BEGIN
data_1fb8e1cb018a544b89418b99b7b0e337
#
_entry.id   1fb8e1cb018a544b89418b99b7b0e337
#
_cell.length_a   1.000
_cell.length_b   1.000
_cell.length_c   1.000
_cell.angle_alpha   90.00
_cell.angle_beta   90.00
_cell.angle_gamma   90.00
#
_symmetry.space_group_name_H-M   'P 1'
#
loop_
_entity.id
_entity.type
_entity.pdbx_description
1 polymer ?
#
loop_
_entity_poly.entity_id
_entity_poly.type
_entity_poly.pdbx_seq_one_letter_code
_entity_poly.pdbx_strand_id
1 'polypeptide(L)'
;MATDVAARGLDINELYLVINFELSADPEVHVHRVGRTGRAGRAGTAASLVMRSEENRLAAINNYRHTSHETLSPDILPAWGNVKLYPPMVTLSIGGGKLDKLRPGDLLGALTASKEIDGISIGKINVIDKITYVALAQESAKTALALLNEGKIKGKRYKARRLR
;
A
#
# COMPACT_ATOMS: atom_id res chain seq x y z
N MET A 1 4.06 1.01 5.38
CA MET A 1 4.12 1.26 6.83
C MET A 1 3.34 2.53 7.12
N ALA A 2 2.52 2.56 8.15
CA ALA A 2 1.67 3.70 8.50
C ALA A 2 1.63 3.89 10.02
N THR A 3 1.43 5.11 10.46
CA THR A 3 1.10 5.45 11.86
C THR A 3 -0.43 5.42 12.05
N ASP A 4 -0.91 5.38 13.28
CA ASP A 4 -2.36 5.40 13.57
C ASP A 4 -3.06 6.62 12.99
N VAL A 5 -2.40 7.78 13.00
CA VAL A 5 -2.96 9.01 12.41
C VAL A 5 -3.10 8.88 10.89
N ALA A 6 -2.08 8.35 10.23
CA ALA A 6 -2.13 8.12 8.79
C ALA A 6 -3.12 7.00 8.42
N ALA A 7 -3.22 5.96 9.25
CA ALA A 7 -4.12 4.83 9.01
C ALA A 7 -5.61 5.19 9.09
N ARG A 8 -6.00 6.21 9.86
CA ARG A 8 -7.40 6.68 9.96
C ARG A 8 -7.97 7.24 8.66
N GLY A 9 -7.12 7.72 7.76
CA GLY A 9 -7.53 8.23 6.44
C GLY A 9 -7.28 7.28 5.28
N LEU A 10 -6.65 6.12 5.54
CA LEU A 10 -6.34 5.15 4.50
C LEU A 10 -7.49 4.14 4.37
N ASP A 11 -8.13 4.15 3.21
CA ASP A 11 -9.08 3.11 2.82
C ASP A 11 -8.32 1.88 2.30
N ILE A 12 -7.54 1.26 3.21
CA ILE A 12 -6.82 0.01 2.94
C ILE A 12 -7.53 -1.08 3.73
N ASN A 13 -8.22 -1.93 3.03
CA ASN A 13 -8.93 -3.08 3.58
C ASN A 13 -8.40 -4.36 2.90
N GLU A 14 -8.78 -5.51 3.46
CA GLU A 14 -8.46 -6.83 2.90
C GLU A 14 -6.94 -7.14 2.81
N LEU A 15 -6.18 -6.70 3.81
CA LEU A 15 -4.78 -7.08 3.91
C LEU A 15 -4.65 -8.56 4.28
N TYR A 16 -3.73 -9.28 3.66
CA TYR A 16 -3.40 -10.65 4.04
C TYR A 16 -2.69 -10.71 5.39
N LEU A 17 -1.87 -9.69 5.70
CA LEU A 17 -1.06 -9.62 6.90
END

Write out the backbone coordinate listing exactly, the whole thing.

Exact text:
data_1fb8e1cb018a544b89418b99b7b0e337
#
_entry.id   1fb8e1cb018a544b89418b99b7b0e337
#
_cell.length_a   1.000
_cell.length_b   1.000
_cell.length_c   1.000
_cell.angle_alpha   90.00
_cell.angle_beta   90.00
_cell.angle_gamma   90.00
#
_symmetry.space_group_name_H-M   'P 1'
#
loop_
_entity.id
_entity.type
_entity.pdbx_description
1 polymer ?
#
loop_
_entity_poly.entity_id
_entity_poly.type
_entity_poly.pdbx_seq_one_letter_code
_entity_poly.pdbx_strand_id
1 'polypeptide(L)'
;MATDVAARGLDINELYLVINFELSADPEVHVHRVGRTGRAGRAGTAASLVMRSEENRLAAINNYRHTSHETLSPDILPAWGNVKLYPPMVTLSIGGGKLDKLRPGDLLGALTASKEIDGISIGKINVIDKITYVALAQESAKTALALLNEGKIKGKRYKARRLR
;
A
#
# COMPACT_ATOMS: atom_id res chain seq x y z
N MET A 1 4.06 1.01 5.38
CA MET A 1 4.12 1.26 6.83
C MET A 1 3.34 2.53 7.12
N ALA A 2 2.52 2.56 8.15
CA ALA A 2 1.67 3.70 8.50
C ALA A 2 1.63 3.89 10.02
N THR A 3 1.43 5.11 10.46
CA THR A 3 1.10 5.45 11.86
C THR A 3 -0.43 5.42 12.05
N ASP A 4 -0.91 5.38 13.28
CA ASP A 4 -2.36 5.40 13.57
C ASP A 4 -3.06 6.62 12.99
N VAL A 5 -2.40 7.78 13.00
CA VAL A 5 -2.96 9.01 12.41
C VAL A 5 -3.10 8.88 10.89
N ALA A 6 -2.08 8.35 10.23
CA ALA A 6 -2.13 8.12 8.79
C ALA A 6 -3.12 7.00 8.42
N ALA A 7 -3.22 5.96 9.25
CA ALA A 7 -4.12 4.83 9.01
C ALA A 7 -5.61 5.19 9.09
N ARG A 8 -6.00 6.21 9.86
CA ARG A 8 -7.40 6.68 9.96
C ARG A 8 -7.97 7.24 8.66
N GLY A 9 -7.12 7.72 7.76
CA GLY A 9 -7.53 8.23 6.44
C GLY A 9 -7.28 7.28 5.28
N LEU A 10 -6.65 6.12 5.54
CA LEU A 10 -6.34 5.15 4.50
C LEU A 10 -7.49 4.14 4.37
N ASP A 11 -8.13 4.15 3.21
CA ASP A 11 -9.08 3.11 2.82
C ASP A 11 -8.32 1.88 2.30
N ILE A 12 -7.54 1.26 3.21
CA ILE A 12 -6.82 0.01 2.94
C ILE A 12 -7.53 -1.08 3.73
N ASN A 13 -8.22 -1.93 3.03
CA ASN A 13 -8.93 -3.08 3.58
C ASN A 13 -8.40 -4.36 2.90
N GLU A 14 -8.78 -5.51 3.46
CA GLU A 14 -8.46 -6.83 2.90
C GLU A 14 -6.94 -7.14 2.81
N LEU A 15 -6.18 -6.70 3.81
CA LEU A 15 -4.78 -7.08 3.91
C LEU A 15 -4.65 -8.56 4.28
N TYR A 16 -3.73 -9.28 3.66
CA TYR A 16 -3.40 -10.65 4.04
C TYR A 16 -2.69 -10.71 5.39
N LEU A 17 -1.87 -9.69 5.70
CA LEU A 17 -1.06 -9.62 6.90